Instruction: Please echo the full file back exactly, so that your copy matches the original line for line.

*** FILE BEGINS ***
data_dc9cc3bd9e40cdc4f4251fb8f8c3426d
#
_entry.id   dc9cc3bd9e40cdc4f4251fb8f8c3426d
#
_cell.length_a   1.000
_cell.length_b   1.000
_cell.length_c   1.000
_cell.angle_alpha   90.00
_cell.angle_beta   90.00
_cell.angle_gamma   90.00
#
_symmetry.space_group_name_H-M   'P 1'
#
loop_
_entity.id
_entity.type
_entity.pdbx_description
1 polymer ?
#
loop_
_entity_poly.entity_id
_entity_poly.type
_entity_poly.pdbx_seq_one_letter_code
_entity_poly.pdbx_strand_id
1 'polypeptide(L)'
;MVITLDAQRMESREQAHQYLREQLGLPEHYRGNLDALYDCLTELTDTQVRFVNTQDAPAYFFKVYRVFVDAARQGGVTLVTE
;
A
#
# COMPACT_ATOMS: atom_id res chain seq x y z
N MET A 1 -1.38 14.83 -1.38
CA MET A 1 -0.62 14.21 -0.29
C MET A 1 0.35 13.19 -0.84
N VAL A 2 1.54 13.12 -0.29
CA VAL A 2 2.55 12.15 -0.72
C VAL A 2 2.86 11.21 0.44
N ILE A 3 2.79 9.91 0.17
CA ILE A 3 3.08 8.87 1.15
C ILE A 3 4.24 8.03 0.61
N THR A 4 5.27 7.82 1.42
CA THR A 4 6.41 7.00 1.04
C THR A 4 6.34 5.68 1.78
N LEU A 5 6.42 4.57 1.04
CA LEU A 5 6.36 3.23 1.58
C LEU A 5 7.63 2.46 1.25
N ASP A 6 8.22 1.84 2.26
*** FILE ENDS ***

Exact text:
data_dc9cc3bd9e40cdc4f4251fb8f8c3426d
#
_entry.id   dc9cc3bd9e40cdc4f4251fb8f8c3426d
#
_cell.length_a   1.000
_cell.length_b   1.000
_cell.length_c   1.000
_cell.angle_alpha   90.00
_cell.angle_beta   90.00
_cell.angle_gamma   90.00
#
_symmetry.space_group_name_H-M   'P 1'
#
loop_
_entity.id
_entity.type
_entity.pdbx_description
1 polymer ?
#
loop_
_entity_poly.entity_id
_entity_poly.type
_entity_poly.pdbx_seq_one_letter_code
_entity_poly.pdbx_strand_id
1 'polypeptide(L)'
;MVITLDAQRMESREQAHQYLREQLGLPEHYRGNLDALYDCLTELTDTQVRFVNTQDAPAYFFKVYRVFVDAARQGGVTLVTE
;
A
#
# COMPACT_ATOMS: atom_id res chain seq x y z
N MET A 1 -1.38 14.83 -1.38
CA MET A 1 -0.62 14.21 -0.29
C MET A 1 0.35 13.19 -0.84
N VAL A 2 1.54 13.12 -0.29
CA VAL A 2 2.55 12.15 -0.72
C VAL A 2 2.86 11.21 0.44
N ILE A 3 2.79 9.91 0.17
CA ILE A 3 3.08 8.87 1.15
C ILE A 3 4.24 8.03 0.61
N THR A 4 5.27 7.82 1.42
CA THR A 4 6.41 7.00 1.04
C THR A 4 6.34 5.68 1.78
N LEU A 5 6.42 4.57 1.04
CA LEU A 5 6.36 3.23 1.58
C LEU A 5 7.63 2.46 1.25
N ASP A 6 8.22 1.84 2.26